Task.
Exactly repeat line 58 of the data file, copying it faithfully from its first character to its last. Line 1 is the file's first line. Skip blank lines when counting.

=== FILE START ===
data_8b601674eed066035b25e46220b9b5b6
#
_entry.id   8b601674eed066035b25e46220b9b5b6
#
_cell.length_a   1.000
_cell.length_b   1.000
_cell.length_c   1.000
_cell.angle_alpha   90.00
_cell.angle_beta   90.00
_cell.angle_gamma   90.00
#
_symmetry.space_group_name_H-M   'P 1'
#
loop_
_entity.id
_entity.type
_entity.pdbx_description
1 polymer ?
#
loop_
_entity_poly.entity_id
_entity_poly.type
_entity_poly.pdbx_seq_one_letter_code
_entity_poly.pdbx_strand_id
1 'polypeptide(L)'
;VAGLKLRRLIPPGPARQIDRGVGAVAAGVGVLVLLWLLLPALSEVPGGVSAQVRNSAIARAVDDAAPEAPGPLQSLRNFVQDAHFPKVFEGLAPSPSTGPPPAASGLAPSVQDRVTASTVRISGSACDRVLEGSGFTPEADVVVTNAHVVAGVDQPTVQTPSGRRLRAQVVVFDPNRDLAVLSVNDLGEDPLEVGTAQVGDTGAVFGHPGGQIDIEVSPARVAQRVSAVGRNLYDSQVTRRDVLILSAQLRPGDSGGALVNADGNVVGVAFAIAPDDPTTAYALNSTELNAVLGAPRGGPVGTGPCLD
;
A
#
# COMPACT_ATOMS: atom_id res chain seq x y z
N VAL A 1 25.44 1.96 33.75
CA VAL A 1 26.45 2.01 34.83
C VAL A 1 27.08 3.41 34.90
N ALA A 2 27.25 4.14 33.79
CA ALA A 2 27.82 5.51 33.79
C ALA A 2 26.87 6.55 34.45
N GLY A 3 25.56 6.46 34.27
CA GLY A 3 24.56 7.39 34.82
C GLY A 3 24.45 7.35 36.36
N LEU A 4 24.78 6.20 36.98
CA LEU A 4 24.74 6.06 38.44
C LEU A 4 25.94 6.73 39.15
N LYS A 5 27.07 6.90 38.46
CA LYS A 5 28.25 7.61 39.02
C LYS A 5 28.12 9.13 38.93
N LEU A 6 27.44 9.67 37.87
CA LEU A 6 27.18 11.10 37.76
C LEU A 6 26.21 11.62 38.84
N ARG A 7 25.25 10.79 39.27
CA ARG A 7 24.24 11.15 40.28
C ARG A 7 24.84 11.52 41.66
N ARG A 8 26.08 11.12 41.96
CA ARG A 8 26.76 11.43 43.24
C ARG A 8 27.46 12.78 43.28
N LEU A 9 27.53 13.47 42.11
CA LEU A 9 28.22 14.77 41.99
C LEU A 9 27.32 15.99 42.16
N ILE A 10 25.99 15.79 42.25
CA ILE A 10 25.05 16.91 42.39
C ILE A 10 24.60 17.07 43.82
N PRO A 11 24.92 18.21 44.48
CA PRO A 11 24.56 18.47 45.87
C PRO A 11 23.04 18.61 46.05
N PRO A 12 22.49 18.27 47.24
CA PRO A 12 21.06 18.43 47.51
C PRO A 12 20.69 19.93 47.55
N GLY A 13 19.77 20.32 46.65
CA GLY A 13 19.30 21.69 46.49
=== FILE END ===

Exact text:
N ILE A 10 25.99 15.79 42.25